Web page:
The LEGO Movie 2: The Second Part
The Walking Dead
Log in with Facebook
Forgot your password?
Don't have an account? Sign up here
and the Terms and Policies,
and to receive email from Rotten Tomatoes and Fandango.
Already have an account? Log in here
Please enter your email address and we will email you a new password.
We want to hear what you have to say but need to verify your account. Just leave us a message here and we will work on getting you verified.
Please reference “Error Code 2121” when contacting customer service.
Twelve O'Clock High is a high-stakes, high-tension war drama powered by great, well-written characters.
All Critics (23)
| Top Critics (4)
| Fresh (22)
| Rotten (1)
| DVD (1)
Sincere, square, and interminable.
As a drama, High deals soundly and interestingly with its situations.
One of Peck's best performances.
Wisely, the writers and director, Mr. King, have husbanded the potential of an illustrated mission for one big concentrated punch, and they have got into this major sequence great excitement and reality.
... one of the first and arguably the greatest of the Hollywood films to examine the pressures of command and the psychological toll of making life and death decisions for men they come know and care for ...
Gripping psychological war drama has more talk than action.
Peck is superb as the man out of his depth, while King's solid direction and some fine camerawork make Twelve O'Clock High one of the most compelling examples of the genre.
A truly remarkable film, that manages to excite and enthrall as well as offer deep, rounded characters.
It's a rather uncharacteristic role for Gregory Peck, in that there's not a trace of cuddliness or Atticus Finch-esque nobility to Frank Savage. He's a man with a job that needs to get done, and everything in his existence is subservient to that goal.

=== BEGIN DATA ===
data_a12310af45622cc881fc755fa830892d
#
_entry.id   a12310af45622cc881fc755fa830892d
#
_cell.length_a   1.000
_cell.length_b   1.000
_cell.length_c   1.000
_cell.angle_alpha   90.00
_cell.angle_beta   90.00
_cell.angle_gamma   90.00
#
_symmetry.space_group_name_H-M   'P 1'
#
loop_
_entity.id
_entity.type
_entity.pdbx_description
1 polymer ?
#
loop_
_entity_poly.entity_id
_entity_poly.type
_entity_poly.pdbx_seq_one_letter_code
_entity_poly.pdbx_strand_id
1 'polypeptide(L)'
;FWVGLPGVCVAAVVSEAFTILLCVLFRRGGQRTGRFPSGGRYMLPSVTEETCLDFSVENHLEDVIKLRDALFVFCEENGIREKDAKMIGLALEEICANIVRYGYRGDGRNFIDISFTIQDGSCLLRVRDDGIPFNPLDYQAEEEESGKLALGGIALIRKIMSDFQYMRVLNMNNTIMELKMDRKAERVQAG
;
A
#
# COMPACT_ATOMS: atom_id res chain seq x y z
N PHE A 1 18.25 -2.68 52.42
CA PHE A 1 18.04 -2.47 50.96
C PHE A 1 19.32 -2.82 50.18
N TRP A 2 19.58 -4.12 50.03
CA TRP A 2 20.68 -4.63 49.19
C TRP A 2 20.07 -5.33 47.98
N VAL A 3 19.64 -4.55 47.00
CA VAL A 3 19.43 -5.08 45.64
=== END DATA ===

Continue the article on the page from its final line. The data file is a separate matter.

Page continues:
Henry King's WWII drama is one of Hollywood's first and most honestly probing chronicles of the psychological anxieties and emotional pressures caused by high-command positions.
Solid WWII drama.
... one of the first and arguably the greatest of the Hollywood films to examine the pressures of command and psychological toll of making life and death decision...
A film that no doubt produced "nostalgia" about the concluded war effort. There is nothing wrong with Peck's portrayal which is quite good. It just reeks of film propaganda that was prevalent during the war period already past.
A strong performance by Gregory Peck and the supporting cast, the film is a Classic look at life during wartime and the individual and an in depth look at what each person can take when pushed to their brink. The character Peck plays is harsh, unemotional, and downright a hardass but as the film goes on and the General played by Peck grows with his new company of men and experiences battle firsthand and the loss of others, there is a huge change in his character. We see him being pushed to the breaking point and the devastating effects and in a word; transcedence.
Overall, I liked this film. It was slow and stagy and speechy and borderline joyless, but Gregory Peck's charisma is enough to keep you watching, and the speeches are quite good. A fine tale of what it takes to be a leader, and maybe one of the earliest war movies told in the flashback mode we now associate with Saving Private Ryan.
One of the all-time great war films. High marks for drama, technical accuracy and, best of all, Gregory freakin-Peck!
View All Quotes